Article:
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April 17, 2018
 

Obsessed With Tracking Your Sleeping Habits? You May Have Something Called Orthosomnia.

Rest is an important part of mentally and physically recharging, so it's no wonder that everyone's trying to get as much quality shut-eye as they possibly can. Now that apps and wearable trackers have replaced the bags under our eyes as qualifiers for whether or not we had a great night's sleep, the game has definitely changed.


Considering how frustrating sleep issues such as fragmented sleep and insomnia can be, it's understandable that people go out of their way to treat them with the help of sleep trackers. However, according to a study published in the Journal of Clinical Sleep Medicine, relying on technology to help you treat sleep issues is a slippery slope that can lead to a disorder called orthosomnia.


Researchers coined the term to describe people who are obsessed with getting perfect sleep. In a bid to study the effects of trackers on sleeping habits of adults in the US — of whom an estimated 10 percent wear fitness trackers — researchers found the use of trackers to closely monitor sleeping habits would "reinforce sleep-related anxiety or perfectionism for some patients," with the consequent result being that, "Each patient was seeking treatment due to perceived insufficient sleep or periods of restlessness or light sleep."


Although the study's results didn't take into account whether or not participants had previously suffered from sleep disorders, these findings shed light on the importance of listening to your own body. Fitness trackers are rarely 100 percent accurate when tracking basic readings such as counting calories or runs, so you might want to take your nightly sleep analysis with a pinch of salt. Listen to your body and rest when you need to.

People with Type 2 diabetes who eat breakfast later, more likely to have a higher BMI

Being an "evening person" is linked to higher body mass indices among people with Type 2 diabetes, and having breakfast later in the day seems to be what drives this association, according to a new paper in the journal Diabetic Medicine.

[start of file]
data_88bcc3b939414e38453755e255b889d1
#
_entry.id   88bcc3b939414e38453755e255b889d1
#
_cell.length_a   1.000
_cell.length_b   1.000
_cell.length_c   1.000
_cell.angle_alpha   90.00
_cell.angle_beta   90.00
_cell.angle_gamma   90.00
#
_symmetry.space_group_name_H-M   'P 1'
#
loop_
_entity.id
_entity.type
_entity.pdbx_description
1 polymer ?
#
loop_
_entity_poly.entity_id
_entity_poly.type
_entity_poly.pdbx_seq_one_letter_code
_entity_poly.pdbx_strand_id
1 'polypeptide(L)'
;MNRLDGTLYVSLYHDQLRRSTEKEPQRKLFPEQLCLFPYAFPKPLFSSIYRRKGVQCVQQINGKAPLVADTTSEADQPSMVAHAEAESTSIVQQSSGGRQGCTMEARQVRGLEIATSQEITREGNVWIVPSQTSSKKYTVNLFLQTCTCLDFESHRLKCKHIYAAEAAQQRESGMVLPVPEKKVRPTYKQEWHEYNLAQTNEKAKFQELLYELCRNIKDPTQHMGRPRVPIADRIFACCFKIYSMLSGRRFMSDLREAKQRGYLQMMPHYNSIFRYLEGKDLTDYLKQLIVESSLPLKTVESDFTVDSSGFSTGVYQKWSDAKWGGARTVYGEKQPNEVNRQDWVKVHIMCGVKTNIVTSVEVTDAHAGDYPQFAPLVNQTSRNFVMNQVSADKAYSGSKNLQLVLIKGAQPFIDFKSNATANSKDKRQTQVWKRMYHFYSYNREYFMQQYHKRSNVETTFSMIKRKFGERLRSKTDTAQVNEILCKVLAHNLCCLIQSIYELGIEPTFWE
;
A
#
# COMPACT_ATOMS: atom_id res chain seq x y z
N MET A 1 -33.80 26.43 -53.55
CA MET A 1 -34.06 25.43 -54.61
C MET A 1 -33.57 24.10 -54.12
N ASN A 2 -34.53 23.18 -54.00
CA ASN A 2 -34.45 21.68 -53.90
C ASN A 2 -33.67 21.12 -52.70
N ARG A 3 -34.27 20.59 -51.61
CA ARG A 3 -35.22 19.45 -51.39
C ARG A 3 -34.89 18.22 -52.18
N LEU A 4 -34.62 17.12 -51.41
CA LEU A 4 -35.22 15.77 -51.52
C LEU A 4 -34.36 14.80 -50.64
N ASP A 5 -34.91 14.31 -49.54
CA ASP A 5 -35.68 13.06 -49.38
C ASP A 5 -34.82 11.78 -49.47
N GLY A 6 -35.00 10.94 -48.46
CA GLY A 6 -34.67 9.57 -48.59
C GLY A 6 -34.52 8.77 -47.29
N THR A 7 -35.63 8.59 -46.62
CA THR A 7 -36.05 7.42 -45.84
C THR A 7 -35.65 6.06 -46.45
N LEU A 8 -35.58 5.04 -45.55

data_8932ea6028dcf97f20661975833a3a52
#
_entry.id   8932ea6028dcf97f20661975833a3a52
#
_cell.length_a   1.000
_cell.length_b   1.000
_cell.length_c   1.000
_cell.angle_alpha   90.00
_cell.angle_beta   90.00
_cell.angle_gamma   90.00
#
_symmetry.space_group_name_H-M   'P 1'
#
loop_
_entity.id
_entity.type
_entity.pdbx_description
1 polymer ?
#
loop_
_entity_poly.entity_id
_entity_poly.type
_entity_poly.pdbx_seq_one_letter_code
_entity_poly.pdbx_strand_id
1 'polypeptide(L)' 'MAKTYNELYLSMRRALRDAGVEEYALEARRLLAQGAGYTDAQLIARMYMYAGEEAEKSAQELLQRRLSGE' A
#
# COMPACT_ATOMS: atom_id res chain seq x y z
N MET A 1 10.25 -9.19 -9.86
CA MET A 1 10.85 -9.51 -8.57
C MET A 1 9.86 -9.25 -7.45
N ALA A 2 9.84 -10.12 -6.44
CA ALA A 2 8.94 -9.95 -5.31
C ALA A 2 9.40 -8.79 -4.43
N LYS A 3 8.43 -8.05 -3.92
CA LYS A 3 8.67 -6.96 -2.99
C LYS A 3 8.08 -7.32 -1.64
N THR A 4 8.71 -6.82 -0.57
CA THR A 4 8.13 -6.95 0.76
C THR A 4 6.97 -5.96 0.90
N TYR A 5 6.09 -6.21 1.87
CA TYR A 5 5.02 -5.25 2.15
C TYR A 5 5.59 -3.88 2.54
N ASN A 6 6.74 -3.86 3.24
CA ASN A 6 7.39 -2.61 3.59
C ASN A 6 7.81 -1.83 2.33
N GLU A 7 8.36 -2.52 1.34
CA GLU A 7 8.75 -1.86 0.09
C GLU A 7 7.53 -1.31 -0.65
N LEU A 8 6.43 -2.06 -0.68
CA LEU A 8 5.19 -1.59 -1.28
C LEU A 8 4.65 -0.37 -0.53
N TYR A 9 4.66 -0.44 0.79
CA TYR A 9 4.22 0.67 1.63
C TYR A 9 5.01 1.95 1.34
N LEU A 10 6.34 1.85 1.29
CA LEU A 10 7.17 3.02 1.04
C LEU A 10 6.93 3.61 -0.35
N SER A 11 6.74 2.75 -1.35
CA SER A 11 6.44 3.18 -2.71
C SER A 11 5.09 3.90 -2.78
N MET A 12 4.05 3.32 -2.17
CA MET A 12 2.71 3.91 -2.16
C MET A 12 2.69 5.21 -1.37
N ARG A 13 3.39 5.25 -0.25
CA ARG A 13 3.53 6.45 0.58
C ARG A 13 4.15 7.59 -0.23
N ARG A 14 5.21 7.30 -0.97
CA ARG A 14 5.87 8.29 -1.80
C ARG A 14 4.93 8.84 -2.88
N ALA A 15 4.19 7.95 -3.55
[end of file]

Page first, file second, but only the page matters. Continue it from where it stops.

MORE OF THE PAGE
Obesity is common among people with Type 2 diabetes. Having an evening preference—waking up later and going to bed later—has been linked to an increased risk for obesity, but research is lacking regarding this phenomenon among people with Type 2 diabetes.


Researchers led by Dr. Sirimon Reutrakul, associate professor of endocrinology, diabetes and metabolism in the University of Illinois at Chicago College of Medicine, wanted to determine if morning or evening preference among people with Type 2 diabetes was associated with an increased risk for higher BMI and if so, what specific factors about evening preference contributed to the increased risk.


Reutrakul and her colleagues recruited 210 non-shift workers living in Thailand with Type 2 diabetes for their study. Morning/evening preference was assessed using a questionnaire that focused on preferred time for waking up and going to bed; time of day spent exercising; and time of day spent engaged in mental activity (working, reading, etc.). Scores on the questionnaire can range from 13, indicating extreme evening preference, to 55 indicating extreme morning preference. Participants with an evening preference were those who scored less than 45 on the questionnaire, while those with morning preference scored a 45 or higher.


Participants were interviewed regarding their meal timing, and daily caloric intake was determined via self-reported one-day food recalls. Weight measurements were taken and BMI was calculated for each participant. Sleep duration and quality were measured by self-report and questionnaire.
Self-reported average sleep duration was 5.5 hours/night. On average, participants consumed 1,103 kcal/day. The average BMI among all participants was 28.4 kg/m2—considered overweight. Of the participants, 97 had evening preference and 113 had morning preference.


Participants with morning preference ate breakfast between 7 a.m. and 8:30 a.m., while participants with evening preference ate breakfast between 7:30 a.m. and 9 a.m.


Participants with morning preference had earlier meal timing, including breakfast, lunch, dinner and the last meal.


The researchers found that having more evening preference was associated with higher BMI. Caloric intake and lunch and dinner times were not associated with having a higher BMI.


Morning preference was associated with earlier breakfast time and lower BMI by 0.37 kg/m2.


"Later breakfast time is a novel risk factor associated with a higher BMI among people with Type 2 diabetes," said Reutrakul. "It remains to be investigated if eating breakfast earlier will help with body weight in this population."

Reutrakul speculates that later meal times may misalign the internal biological clock, which plays a role in circadian regulation. Circadian misalignment can lead to dysregulation of energy metabolism according to previous studies.

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